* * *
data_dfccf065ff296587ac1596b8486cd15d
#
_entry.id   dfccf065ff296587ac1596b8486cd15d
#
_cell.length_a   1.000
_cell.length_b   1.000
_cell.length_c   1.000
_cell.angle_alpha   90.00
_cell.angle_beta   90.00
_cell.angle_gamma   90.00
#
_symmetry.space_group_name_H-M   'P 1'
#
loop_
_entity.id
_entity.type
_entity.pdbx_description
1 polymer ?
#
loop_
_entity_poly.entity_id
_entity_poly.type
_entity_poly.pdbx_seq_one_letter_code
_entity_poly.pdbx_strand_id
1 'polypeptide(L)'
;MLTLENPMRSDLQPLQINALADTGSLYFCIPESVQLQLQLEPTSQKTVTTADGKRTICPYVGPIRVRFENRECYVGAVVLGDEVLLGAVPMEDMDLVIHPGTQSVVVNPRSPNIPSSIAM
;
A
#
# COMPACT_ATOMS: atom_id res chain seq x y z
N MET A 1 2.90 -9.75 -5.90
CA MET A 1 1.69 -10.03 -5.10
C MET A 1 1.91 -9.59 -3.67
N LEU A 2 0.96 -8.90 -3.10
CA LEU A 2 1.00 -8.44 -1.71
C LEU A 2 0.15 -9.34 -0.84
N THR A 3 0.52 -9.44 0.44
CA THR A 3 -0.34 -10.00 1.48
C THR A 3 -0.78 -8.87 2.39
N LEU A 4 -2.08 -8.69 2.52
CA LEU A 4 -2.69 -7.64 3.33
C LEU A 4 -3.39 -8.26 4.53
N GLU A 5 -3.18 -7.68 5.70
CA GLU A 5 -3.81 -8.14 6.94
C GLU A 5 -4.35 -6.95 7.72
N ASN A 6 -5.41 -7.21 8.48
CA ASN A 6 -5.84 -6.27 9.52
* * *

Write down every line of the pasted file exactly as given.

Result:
data_dfccf065ff296587ac1596b8486cd15d
#
_entry.id   dfccf065ff296587ac1596b8486cd15d
#
_cell.length_a   1.000
_cell.length_b   1.000
_cell.length_c   1.000
_cell.angle_alpha   90.00
_cell.angle_beta   90.00
_cell.angle_gamma   90.00
#
_symmetry.space_group_name_H-M   'P 1'
#
loop_
_entity.id
_entity.type
_entity.pdbx_description
1 polymer ?
#
loop_
_entity_poly.entity_id
_entity_poly.type
_entity_poly.pdbx_seq_one_letter_code
_entity_poly.pdbx_strand_id
1 'polypeptide(L)'
;MLTLENPMRSDLQPLQINALADTGSLYFCIPESVQLQLQLEPTSQKTVTTADGKRTICPYVGPIRVRFENRECYVGAVVLGDEVLLGAVPMEDMDLVIHPGTQSVVVNPRSPNIPSSIAM
;
A
#
# COMPACT_ATOMS: atom_id res chain seq x y z
N MET A 1 2.90 -9.75 -5.90
CA MET A 1 1.69 -10.03 -5.10
C MET A 1 1.91 -9.59 -3.67
N LEU A 2 0.96 -8.90 -3.10
CA LEU A 2 1.00 -8.44 -1.71
C LEU A 2 0.15 -9.34 -0.84
N THR A 3 0.52 -9.44 0.44
CA THR A 3 -0.34 -10.00 1.48
C THR A 3 -0.78 -8.87 2.39
N LEU A 4 -2.08 -8.69 2.52
CA LEU A 4 -2.69 -7.64 3.33
C LEU A 4 -3.39 -8.26 4.53
N GLU A 5 -3.18 -7.68 5.70
CA GLU A 5 -3.81 -8.14 6.94
C GLU A 5 -4.35 -6.95 7.72
N ASN A 6 -5.41 -7.21 8.48
CA ASN A 6 -5.84 -6.27 9.52